ccd-leicesterhead1.jpg (9571 bytes)Dwight Peck's reprint series

Another Version of the Leicester Epitaphium

Offprint from
Notes and Queries
new series, volume 23, number 5-6, pp. 227-28
May-June 1976

"Another Version of the Leicester Epitaphium"

Copyright 1976   Oxford University Press

BOTH before and after his death on 4 September 1588, Robert Dudley, Earl of Leicester, was the object of libels and slanders of many kinds. The infamous tract known as "Leicester’s Commonwealth" (1584) is the best known of these, but amongst the rest there is a curious satirical squib usually called simply the "Epitaph". Certainly by no means a great poem, it does however have its own kind of interest, especially as it reveals something of the popular reaction to the Earl’s career. In its most familiar version it has long been attributed to Sir Walter Raleigh, from the ascription made in the seventeenth-century copy that was first printed, with inaccuracies, by J. P. Collier, and now resides in the Huntington Library (MS. EL 6183):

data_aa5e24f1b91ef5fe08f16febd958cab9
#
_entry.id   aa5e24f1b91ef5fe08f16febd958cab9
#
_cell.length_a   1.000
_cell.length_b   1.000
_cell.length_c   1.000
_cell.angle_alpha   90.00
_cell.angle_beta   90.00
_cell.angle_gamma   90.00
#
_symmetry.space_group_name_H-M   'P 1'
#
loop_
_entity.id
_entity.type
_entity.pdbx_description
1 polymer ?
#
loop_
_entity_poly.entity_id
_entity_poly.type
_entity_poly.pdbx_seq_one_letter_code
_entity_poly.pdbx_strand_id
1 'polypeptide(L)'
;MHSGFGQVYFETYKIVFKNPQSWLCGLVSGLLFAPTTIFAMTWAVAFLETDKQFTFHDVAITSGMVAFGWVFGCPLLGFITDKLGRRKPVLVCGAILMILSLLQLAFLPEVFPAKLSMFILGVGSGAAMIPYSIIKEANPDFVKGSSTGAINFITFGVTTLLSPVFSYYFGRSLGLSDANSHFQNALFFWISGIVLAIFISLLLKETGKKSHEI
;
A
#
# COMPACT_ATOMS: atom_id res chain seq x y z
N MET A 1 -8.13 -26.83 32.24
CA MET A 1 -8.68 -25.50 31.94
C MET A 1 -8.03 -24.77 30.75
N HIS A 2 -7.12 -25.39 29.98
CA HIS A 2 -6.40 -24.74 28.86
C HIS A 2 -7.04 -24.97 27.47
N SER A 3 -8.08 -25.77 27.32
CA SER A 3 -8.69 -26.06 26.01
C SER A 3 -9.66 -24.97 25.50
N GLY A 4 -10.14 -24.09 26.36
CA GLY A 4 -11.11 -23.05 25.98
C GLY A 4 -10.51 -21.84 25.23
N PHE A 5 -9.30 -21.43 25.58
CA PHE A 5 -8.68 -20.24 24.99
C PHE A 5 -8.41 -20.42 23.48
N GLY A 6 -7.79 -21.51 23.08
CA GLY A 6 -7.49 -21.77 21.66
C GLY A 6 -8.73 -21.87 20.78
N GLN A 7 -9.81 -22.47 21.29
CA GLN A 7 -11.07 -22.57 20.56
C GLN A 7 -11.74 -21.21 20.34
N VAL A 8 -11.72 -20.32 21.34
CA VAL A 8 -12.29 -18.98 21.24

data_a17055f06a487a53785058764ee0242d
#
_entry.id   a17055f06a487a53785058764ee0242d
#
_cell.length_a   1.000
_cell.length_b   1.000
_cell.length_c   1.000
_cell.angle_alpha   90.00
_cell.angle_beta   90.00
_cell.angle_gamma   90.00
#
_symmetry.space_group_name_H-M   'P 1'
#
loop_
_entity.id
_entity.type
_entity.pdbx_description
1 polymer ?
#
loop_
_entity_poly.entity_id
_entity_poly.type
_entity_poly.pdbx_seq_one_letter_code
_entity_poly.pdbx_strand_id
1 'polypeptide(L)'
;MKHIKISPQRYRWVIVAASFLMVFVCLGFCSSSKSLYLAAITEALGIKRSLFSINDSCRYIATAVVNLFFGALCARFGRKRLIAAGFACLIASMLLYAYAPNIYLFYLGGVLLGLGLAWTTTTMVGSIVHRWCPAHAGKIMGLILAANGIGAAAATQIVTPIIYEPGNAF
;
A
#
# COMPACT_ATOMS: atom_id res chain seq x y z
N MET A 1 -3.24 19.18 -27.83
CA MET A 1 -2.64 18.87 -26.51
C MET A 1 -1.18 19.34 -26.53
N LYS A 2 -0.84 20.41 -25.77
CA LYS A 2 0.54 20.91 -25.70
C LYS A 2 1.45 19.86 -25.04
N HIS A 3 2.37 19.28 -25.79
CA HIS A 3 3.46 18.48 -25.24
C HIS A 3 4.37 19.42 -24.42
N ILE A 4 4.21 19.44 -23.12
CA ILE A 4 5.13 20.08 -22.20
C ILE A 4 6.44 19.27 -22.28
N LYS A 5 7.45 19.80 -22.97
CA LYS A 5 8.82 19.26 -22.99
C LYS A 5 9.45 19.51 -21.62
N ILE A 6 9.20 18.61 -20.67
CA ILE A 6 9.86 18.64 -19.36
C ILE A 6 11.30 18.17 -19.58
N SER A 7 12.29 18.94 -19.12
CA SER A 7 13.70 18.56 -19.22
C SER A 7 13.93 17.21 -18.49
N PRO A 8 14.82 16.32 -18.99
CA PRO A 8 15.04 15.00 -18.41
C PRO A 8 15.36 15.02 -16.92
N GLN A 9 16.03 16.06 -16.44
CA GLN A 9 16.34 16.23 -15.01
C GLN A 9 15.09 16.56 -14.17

Here lyes the noble warryor that never bludyed sword
Her lyes the noble Courtier that never kept his woord
Her lyes his excellency that governs all the state
Her lyes the L[ord] of L[eicester] that all the World did hate.

Wa. Ra.

Raleigh’s authorship has justly been doubted by E. A. Strathmann, in M.L.N., lx (1945), 111-14, and is presently seldom accepted. Similar but anonymous forms of this version of the poem have also been found elsewhere (see Agnes Latham, ed. The Poems of Sir Walter Ralegh, The Muses’ Library, Harvard Univ. Press, 1951, p. 172).

In 1592 the Catholic propagandist Richard Verstegan printed a slightly different form of the verse in his Declaration of the True Causes of the Great Troubles (Antwerp, STC 10005, p.54):

Heere lies the woorthy warrier,
That never bloodied swoord:
Heere lies the loyall courtier,
That never kept his woord.
Heere lies his noble excellence,
That ruled all the states.
Heere lies the Earle of Leicester,